The industry charging Australians up to 800% in interest
Some Australians are being slugged up to 880 per cent interest on small ‘payday’ loans or ‘rent now’ schemes.
To most people, this is a patently bad deal, so what would motivate anyone to borrow such high-interest instant cash?
With housing and energy bills at historic highs, small loans have exploded.
According to ASIC, the number of people borrowing small loans – instantly approved in most cases – has increased by over 75% in just 10 years.
With a staggering 21 per cent of Australian households claiming no access to emergency cash, the speed and convenience of small loan lenders exploit the desperate situations of the most vulnerable Australians.
These products are geared towards repeat borrowing according to Fiona Guthrie, Executive Director of Financial Counselling Australia.
“The twist with these loans is that many people find they can’t pay them off and so they have to get another loan to pay off the first one,” she said.
“This means that they already can’t make ends meet. If you’re on a low, fixed income, and you have debts you can’t pay, then more debt is not going to be the solution.”
The new-age loan shark
Research indicates that over a million Australians are taking out between three to five loans annually, with 40 per cent of small loan customers borrowing more than 10 times a year.
Infamous franchise Cash Converters is one of the major players in the payday lending market, and has attracted significant scrutiny in the past. The pawnbroking giant was hit with a $17 million class action in March 2016, which accused the company of charging a ludicrous 420 per cent against vulnerable borrowers.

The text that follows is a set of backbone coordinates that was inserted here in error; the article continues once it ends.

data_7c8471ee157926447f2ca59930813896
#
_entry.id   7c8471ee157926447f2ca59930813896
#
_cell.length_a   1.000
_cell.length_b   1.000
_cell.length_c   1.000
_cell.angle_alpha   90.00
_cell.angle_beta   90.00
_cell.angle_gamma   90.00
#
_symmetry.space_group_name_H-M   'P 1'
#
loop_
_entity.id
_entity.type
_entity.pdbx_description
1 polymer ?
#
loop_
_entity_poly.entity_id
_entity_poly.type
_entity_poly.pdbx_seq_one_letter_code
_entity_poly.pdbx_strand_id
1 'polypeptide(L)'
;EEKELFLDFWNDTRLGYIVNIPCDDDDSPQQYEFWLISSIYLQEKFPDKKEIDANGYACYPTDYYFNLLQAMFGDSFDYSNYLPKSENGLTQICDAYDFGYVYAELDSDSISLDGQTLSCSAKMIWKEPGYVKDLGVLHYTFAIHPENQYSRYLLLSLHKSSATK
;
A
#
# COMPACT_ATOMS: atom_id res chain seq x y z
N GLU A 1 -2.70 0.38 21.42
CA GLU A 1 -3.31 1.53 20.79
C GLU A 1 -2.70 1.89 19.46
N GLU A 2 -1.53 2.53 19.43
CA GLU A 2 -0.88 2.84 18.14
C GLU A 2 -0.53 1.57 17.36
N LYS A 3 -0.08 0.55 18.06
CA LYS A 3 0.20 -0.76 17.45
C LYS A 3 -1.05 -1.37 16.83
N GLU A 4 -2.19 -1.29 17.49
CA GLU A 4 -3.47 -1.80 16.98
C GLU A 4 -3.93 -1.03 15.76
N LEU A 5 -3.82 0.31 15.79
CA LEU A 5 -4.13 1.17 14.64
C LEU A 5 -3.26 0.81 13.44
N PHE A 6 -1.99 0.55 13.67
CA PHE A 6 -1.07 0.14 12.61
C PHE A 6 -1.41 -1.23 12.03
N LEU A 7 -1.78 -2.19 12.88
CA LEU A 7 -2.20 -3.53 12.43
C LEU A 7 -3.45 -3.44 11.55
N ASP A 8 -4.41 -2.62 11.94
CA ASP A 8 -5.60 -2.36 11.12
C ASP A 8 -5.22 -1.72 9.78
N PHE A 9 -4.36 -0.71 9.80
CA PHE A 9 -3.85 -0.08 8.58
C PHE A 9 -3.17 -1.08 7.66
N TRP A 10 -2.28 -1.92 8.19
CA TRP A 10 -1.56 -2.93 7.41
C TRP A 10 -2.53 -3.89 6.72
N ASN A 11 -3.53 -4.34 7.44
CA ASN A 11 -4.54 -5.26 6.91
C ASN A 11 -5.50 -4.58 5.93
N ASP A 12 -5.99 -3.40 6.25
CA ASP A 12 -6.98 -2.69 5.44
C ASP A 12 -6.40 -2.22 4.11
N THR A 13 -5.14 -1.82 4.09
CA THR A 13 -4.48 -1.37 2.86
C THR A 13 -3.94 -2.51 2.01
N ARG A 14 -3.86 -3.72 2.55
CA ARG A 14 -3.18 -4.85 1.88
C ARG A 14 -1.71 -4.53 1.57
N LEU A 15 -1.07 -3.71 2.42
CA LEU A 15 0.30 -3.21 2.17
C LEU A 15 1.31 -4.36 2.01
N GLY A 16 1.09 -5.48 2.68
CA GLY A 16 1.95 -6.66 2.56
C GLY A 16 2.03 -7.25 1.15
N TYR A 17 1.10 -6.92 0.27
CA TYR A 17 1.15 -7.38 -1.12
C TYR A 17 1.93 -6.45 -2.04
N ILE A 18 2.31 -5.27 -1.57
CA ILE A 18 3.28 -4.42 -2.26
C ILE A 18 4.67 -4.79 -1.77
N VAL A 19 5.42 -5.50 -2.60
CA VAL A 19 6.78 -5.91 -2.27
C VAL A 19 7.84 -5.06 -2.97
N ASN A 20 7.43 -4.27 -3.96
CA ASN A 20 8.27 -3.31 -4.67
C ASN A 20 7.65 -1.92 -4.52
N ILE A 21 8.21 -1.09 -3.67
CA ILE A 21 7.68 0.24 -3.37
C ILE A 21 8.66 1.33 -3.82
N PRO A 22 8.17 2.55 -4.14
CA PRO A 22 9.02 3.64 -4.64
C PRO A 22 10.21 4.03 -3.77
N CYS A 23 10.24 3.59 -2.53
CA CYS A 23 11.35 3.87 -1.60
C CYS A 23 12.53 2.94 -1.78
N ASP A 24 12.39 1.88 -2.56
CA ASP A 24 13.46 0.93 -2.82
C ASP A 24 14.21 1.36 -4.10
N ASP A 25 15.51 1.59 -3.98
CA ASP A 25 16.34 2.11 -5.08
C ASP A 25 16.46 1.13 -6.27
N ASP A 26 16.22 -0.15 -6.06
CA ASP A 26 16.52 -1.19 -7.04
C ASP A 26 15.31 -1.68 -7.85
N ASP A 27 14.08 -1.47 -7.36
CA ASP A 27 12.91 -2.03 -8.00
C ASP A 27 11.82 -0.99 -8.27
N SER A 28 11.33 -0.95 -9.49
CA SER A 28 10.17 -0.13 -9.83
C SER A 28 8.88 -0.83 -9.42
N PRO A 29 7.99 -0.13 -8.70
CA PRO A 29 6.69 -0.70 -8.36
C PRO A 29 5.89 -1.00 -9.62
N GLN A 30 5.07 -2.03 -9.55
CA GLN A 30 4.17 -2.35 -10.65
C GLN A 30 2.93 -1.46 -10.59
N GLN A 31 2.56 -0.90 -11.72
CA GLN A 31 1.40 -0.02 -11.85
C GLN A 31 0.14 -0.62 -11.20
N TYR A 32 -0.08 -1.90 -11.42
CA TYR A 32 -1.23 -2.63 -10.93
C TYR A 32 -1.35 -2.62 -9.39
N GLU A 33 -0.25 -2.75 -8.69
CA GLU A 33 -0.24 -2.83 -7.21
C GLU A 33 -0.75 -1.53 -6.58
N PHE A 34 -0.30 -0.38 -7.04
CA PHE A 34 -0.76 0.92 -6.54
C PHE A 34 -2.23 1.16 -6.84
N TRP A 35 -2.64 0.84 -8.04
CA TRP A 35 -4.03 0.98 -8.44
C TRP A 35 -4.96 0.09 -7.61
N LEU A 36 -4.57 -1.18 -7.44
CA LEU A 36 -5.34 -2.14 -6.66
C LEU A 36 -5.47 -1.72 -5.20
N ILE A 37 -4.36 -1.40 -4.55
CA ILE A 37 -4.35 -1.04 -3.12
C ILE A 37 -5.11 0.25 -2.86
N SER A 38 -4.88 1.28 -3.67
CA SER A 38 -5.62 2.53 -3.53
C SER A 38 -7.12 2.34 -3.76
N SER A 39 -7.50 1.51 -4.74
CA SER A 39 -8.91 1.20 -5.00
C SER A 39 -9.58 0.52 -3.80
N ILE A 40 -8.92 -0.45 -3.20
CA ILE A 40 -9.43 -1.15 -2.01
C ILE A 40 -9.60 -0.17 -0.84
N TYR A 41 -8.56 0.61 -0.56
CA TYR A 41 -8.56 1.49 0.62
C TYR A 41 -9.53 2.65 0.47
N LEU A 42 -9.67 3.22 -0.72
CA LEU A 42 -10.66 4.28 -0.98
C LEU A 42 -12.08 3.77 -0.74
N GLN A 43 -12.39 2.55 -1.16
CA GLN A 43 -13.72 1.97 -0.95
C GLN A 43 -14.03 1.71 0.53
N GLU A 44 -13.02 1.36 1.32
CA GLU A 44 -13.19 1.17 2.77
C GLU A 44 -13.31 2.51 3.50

After an extensive investigation, ASIC ordered the company to refund eligible consumers $10.8 million. It also issued Cash Converters a $1.35 million fine after it found it had failed to verify consumers’ expenses and prior credit history before approval.
“Payday lending is a high priority area for ASIC, and we will continue to pursue lenders who do not follow their responsible lending obligations,” said ASIC Deputy Chairman Peter Kell.
While Cash Converters has traditionally dominated Australia’s short-term high-interest loan market, new competitors have arrived on the scene in recent years. Nimble is one of a long list of alternatives offering a similar service.
Nimble has been aggressive in its free-to-air television advertising for several years now, portraying its ‘smart little loans’ as fluffy and innocent. Yet ASIC wasted no time going after the sketchy lender, ordering Nimble to pay $1.5 million back to over 7,000 customers.
In a review of Nimble’s practices, the watchdog found ‘significant deficiencies’ in its approval and compliance processes, with the company also ignoring repeat borrowing from customers.
ASIC’s Peter Kell noted that the outcome was yet another example of the Commission’s strong focus on the payday lending sector. Consumers Federation of Australia chair, Gerard Brody, has advocated for the government to do more about fast cash lenders, with some charging up to 200% upon missed repayments.
“These industries prey on people on low incomes or in tough spots, trapping them in high-cost products even though they may be struggling to pay for the basics like rent and food,” he said.
Kelly O’Dwyer has since promised to reign in the sector, with the Minister for Revenue and Financial Services pledging to increase consumer protection and limit excessive lending.
In the meantime, a mind-boggling sum of interest payments will be paid out by those who can least afford it.
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